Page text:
Florida facts for kids
|State of Florida|
|Nickname(s): The Sunshine State|
|Motto(s): In God We Trust|
|State anthem: Old Folks at Home (State Song), Florida (Where the Sawgrass Meets the Sky) (State Anthem)|
|Spoken languages||Predominantly English and Spanish|
|Largest metro||Miami metro area|
|- Total||65,755 sq mi
|- Width||361 miles (582 km)|
|- Length||447 miles (721 km)|
|- % water||17.9|
|- Latitude||24° 27' N to 31° 00' N|
|- Longitude||80° 02' W to 87° 38' W|
|Number of people||Ranked 3rd|
|- Density||313.4/sq mi (121.0/km2)
|- Average income||$48,825 (41st)|
|Height above sea level|
|- Highest point||Britton Hill
345 ft (105 m)
|- Average||100 ft (30 m)|
|- Lowest point||Atlantic Ocean
|Became part of the U.S.||March 3, 1845 (27th)|
|- Peninsula and "Big Bend" region||EST: UTC −5/−4|
|- Panhandle west of the Apalachicola River||CST: UTC −6/−5|
|Abbreviations||FL, Fla. US-FL|
|The Flag of Florida.|
|Amphibian||Barking tree frog|
|Fish||Florida largemouth bass, Atlantic sailfish|
|Mammal(s)||Florida panther, Manatee, Bottlenose dolphin, Florida Cracker Horse|
|Reptile||American alligator, Loggerhead turtle|
|Food||Key lime pie, orange|
|Song(s)||"Old Folks at Home"|
|Released in 2004|
|Lists of United States state insignia|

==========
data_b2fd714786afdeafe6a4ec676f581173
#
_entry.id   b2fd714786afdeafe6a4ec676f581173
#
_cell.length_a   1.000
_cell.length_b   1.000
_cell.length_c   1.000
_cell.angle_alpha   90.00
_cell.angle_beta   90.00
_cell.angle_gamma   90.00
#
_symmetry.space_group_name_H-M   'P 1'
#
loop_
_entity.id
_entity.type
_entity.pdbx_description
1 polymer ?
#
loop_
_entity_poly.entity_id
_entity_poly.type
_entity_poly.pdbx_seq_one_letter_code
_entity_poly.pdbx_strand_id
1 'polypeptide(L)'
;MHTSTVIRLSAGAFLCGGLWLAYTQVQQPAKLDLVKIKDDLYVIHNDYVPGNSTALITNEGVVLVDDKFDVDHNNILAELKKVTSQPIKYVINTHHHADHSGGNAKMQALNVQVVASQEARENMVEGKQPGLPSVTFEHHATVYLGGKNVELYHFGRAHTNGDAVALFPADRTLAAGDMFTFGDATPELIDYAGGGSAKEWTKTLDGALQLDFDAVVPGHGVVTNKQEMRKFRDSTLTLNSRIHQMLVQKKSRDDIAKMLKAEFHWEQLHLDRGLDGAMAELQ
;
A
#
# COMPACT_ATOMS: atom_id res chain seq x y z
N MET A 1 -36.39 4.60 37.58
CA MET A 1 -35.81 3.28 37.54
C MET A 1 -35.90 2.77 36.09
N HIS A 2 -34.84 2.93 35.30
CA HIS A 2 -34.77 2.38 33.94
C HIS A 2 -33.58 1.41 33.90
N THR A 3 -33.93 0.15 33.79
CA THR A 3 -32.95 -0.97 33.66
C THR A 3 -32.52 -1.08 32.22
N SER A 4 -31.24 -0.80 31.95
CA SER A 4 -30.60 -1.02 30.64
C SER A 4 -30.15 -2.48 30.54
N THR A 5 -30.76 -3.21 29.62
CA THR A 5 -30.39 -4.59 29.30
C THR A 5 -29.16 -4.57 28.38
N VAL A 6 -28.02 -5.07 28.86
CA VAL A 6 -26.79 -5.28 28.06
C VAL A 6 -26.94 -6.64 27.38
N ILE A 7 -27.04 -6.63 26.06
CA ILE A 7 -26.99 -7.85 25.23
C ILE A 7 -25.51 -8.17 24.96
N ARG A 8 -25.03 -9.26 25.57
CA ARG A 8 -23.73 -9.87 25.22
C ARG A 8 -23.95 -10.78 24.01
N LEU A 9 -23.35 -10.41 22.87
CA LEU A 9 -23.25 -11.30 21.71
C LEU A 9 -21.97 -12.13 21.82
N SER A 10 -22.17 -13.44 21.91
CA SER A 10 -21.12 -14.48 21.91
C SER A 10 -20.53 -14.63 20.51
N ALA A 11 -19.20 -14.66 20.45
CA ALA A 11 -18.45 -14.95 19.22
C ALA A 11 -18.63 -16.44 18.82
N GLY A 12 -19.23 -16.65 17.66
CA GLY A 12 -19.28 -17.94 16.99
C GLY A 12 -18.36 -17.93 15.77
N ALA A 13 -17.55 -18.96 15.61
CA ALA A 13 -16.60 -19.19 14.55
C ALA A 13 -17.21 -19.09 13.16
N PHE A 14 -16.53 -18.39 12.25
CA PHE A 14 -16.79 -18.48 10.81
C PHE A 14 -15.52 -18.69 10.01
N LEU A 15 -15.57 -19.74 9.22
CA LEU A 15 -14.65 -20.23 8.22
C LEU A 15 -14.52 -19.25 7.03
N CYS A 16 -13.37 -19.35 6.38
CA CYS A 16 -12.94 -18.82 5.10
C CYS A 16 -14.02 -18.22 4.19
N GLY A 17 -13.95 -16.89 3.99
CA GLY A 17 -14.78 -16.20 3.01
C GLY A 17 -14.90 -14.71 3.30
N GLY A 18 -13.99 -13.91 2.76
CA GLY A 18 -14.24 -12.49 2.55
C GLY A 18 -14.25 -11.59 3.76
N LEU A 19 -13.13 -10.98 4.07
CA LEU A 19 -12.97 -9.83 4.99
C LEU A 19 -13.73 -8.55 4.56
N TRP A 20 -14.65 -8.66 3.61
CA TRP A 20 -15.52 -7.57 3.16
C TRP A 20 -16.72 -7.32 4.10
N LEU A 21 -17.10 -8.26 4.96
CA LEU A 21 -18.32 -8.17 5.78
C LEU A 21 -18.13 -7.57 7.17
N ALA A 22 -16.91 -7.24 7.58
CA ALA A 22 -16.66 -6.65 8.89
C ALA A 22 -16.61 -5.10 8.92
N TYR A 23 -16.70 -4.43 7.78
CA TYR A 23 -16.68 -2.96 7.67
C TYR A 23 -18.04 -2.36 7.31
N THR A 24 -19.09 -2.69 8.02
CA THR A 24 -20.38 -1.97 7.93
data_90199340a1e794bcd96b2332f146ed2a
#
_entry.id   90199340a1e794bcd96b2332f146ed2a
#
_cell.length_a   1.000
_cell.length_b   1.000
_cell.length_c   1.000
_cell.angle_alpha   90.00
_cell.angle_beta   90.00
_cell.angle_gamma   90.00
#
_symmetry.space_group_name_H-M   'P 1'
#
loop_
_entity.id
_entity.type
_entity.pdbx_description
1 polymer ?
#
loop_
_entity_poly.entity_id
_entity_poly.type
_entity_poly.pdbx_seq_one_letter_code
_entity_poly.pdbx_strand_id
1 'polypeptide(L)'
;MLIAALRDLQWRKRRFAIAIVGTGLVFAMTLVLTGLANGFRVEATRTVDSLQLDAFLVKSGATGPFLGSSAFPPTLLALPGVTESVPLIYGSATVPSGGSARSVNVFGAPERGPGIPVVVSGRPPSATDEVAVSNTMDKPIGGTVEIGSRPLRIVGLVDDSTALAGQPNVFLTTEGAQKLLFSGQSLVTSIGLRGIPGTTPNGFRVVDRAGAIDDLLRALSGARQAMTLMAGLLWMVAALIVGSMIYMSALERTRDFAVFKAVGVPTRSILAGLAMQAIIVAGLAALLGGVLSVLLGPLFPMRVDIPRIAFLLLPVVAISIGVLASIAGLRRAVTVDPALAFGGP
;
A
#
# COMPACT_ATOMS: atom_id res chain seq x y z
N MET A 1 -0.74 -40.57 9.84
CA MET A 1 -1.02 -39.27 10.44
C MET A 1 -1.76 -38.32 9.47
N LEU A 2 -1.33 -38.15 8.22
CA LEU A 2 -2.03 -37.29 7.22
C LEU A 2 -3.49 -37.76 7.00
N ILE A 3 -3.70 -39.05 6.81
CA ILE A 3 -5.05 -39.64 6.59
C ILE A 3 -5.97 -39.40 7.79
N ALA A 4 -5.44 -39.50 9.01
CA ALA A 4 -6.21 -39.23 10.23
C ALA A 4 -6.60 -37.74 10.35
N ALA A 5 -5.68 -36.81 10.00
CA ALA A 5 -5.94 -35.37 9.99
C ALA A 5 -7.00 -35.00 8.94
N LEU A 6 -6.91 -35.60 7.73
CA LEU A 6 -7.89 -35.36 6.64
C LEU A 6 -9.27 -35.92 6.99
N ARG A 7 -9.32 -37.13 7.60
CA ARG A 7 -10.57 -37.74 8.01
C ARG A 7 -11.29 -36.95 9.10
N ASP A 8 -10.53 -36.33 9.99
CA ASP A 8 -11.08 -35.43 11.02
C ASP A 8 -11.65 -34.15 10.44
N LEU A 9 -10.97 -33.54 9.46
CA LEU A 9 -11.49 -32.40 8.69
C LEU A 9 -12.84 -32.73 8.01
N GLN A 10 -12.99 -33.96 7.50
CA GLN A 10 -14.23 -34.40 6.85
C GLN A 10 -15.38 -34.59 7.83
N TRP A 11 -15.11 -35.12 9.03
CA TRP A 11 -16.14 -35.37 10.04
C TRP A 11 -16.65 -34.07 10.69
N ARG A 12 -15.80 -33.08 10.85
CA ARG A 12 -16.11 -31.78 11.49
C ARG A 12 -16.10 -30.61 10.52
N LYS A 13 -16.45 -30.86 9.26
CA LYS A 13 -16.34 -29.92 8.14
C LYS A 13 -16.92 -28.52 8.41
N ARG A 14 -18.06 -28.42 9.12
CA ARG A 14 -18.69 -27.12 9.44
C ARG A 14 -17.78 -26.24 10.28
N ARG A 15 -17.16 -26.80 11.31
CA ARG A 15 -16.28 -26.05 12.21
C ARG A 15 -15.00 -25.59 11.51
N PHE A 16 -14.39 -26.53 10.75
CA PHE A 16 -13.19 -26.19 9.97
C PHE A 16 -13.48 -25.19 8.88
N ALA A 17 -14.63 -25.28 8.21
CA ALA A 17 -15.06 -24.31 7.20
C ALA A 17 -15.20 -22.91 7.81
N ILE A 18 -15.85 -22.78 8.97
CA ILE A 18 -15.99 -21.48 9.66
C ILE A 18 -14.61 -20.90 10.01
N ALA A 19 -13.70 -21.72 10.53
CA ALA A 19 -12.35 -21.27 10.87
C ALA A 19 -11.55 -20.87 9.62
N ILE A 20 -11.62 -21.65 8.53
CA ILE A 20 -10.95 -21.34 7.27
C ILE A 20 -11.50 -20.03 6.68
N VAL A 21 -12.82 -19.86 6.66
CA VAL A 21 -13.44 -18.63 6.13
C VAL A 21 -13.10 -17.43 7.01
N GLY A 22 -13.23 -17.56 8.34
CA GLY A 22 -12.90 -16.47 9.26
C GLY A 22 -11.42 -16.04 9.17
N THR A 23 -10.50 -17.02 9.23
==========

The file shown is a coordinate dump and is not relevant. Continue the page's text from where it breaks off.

Florida is a state in the southeast United States. It is a peninsula, which means that water surrounds the state on three of four possible sides. To the west is the Gulf of Mexico, to the south is the Florida Straits, and to the east is the Atlantic Ocean. As of 2015, the population of Florida is 20,271,272.
Jacksonville is the most populous municipality in the state and is the largest city by area in the contiguous United States. The Miami metropolitan area is Florida's most populous urban area. The city of Tallahassee is the state capital.
The state's economy relies mainly on tourism, agriculture, and transportation, which developed in the late 19th century. Florida is also renowned for amusement parks, orange crops, the Kennedy Space Center, and as a popular destination for retirees.
By the 16th century, the earliest time for which there is a historical record, major Native American groups included the Apalachee (of the Florida Panhandle), the Timucua (of northern and central Florida), the Ais (of the central Atlantic coast), the Tocobaga (of the Tampa Bay area), the Calusa (of southwest Florida) and the Tequesta (of the southeastern coast).